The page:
Best OLAP Tools For Your Organization
Here we go!
IBM Cognos Logo
Availability: Proprietary License
IBM Cognos is an integrated, web-based analytical processing system owned by IBM. It contains toolkit to perform analysis, reporting and score carding along with the provision to monitor metrics.
It also contains numerous inbuilt components to meet various information requirements in an organization.
These components are mainly windows based namely IBM Cognos Framework Manager, cube designer, IBM Cognos Transformer, map manager and IBM Cognos connection.
IBM Cognos Report Studio is used to create reports that are shared with knowledge processing departments. It gives the flexibility to create any type of report including charts, lists, maps, and repeat function.
IBM Cognos Analysis Studio is used to search for background information about an action/ event and prepare the analysis of large data sources. Key OLAP features like roll up and drills down are used to get a better understanding of information.
Click IBM Cognos to visit the official company website.
#2) Micro Strategy
MicroStrategy is a Washington-based company that provides services on BI and mobile software worldwide. MicroStrategy Analytics enables companies/organizations to analyze large volumes of data and distribute the business specific insight throughout the organization securely.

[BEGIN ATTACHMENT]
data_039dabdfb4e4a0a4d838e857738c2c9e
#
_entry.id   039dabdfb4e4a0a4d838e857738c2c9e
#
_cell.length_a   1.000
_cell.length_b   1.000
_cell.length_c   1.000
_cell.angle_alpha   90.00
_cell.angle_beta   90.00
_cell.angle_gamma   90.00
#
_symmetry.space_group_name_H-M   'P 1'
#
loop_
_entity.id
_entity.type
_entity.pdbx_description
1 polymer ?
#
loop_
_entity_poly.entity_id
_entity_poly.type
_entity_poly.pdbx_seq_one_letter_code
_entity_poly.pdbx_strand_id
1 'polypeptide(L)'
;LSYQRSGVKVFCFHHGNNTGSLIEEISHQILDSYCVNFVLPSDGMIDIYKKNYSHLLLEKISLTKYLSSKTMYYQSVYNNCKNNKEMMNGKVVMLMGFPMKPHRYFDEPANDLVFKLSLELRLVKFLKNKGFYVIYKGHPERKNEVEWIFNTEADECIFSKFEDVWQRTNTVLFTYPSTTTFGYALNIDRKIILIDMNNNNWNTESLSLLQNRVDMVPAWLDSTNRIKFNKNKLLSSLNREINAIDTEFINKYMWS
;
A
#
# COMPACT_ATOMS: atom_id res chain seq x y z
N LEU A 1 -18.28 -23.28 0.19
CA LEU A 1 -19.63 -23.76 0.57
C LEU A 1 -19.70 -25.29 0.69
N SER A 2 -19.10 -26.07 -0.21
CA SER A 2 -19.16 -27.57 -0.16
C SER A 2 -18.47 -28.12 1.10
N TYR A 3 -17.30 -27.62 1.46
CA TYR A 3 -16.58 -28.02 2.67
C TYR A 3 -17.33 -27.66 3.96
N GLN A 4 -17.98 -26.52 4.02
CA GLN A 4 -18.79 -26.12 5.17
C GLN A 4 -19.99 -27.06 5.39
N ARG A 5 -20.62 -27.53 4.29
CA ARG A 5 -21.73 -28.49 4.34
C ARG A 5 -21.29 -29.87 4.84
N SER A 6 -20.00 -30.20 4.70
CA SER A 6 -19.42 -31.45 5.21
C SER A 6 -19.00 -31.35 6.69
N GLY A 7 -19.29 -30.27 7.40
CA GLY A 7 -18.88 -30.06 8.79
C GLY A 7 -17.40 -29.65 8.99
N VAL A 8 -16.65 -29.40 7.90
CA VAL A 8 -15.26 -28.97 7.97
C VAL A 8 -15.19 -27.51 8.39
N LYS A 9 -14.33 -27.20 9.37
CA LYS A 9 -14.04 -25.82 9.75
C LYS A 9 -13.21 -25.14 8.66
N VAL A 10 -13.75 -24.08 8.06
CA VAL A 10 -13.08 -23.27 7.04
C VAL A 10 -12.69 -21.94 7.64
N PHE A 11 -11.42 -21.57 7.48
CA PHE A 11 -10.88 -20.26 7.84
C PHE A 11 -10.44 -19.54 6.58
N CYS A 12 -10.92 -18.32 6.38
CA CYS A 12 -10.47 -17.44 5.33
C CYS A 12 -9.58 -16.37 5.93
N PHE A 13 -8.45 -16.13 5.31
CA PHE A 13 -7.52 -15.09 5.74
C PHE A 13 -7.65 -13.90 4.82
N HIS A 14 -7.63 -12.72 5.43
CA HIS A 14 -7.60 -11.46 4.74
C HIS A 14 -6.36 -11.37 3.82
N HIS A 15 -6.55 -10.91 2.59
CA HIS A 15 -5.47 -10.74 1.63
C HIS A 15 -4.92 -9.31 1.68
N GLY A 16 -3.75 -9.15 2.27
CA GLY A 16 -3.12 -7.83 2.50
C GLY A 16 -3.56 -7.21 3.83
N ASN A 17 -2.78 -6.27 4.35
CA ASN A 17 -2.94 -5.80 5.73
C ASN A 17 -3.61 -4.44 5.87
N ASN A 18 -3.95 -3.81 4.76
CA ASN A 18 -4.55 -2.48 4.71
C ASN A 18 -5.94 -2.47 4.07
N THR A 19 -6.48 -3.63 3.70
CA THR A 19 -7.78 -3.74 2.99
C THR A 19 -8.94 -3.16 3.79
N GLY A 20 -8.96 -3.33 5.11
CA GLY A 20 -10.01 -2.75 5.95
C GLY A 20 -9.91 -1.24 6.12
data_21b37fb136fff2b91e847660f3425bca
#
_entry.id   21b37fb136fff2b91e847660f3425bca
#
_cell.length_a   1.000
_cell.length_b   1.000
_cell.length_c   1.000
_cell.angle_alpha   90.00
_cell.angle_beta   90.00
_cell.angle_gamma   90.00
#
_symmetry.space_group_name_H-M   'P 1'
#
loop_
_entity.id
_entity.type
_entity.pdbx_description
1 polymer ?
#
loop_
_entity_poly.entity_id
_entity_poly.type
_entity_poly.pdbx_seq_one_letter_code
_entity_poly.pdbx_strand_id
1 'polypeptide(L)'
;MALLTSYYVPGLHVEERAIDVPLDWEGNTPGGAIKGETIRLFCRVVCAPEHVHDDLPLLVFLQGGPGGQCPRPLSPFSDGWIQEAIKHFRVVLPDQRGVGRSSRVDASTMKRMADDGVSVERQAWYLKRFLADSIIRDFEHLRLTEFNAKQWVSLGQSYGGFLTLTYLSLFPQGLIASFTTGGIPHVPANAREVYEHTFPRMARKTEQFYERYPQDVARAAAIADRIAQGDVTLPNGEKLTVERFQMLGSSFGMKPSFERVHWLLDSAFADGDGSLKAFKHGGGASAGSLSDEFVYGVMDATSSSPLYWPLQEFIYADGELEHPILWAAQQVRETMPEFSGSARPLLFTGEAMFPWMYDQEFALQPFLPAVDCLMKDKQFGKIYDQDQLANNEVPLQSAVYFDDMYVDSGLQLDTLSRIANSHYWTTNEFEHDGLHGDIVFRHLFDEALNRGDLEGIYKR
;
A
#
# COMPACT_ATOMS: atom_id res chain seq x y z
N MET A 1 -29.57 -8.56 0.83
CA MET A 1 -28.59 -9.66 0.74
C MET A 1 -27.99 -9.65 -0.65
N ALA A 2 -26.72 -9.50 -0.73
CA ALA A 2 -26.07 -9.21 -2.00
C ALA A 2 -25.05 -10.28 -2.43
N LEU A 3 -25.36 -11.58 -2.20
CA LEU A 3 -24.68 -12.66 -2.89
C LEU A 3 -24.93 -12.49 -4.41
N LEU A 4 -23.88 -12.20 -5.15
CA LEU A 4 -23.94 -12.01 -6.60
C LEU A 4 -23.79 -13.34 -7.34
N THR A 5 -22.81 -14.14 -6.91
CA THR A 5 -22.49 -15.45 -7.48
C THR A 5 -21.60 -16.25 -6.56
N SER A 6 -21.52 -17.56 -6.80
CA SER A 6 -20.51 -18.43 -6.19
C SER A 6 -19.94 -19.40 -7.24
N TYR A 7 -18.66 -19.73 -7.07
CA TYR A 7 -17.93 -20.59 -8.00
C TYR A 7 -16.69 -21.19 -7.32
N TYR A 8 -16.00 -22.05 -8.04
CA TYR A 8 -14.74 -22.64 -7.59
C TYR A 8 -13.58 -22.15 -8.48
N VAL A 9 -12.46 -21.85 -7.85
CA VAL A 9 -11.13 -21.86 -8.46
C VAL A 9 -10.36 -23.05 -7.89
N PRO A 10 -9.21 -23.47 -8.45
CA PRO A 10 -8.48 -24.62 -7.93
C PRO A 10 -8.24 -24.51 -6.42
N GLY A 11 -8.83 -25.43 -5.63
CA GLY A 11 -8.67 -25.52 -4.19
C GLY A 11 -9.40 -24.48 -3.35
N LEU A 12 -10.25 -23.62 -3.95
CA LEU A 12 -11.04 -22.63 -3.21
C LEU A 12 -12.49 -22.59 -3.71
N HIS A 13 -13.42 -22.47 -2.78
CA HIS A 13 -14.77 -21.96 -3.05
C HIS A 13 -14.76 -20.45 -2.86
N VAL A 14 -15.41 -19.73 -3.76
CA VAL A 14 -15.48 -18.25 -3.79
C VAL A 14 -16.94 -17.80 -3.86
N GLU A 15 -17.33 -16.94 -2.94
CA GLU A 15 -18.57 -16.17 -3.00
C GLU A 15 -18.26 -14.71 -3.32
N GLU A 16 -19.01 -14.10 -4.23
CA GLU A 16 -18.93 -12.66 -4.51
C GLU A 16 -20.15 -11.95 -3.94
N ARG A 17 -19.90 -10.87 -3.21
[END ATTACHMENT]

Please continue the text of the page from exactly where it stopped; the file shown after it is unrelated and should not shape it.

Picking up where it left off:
It delivers reports and dashboards to the users and allows to conduct and share analysis via mobile devices as well.It is a secure and scalable software with very good governance features of enterprise level BI.
MicroStrategy is available in both the forms: on-premises software as well as host-based service in MicroStrategy Cloud. It helps to make better decisions and build a smarter enterprise.
Click Microstrategy to visit the official company website.
#3) Palo OLAP Server
Palo OLAP Server Logo
Availability: Open source
Palo is an MOLAP- multidimensional online analytical processing server typically used as a BI tool for various purposes like controlling and budgeting etc. Palo is a product of Jedox AG.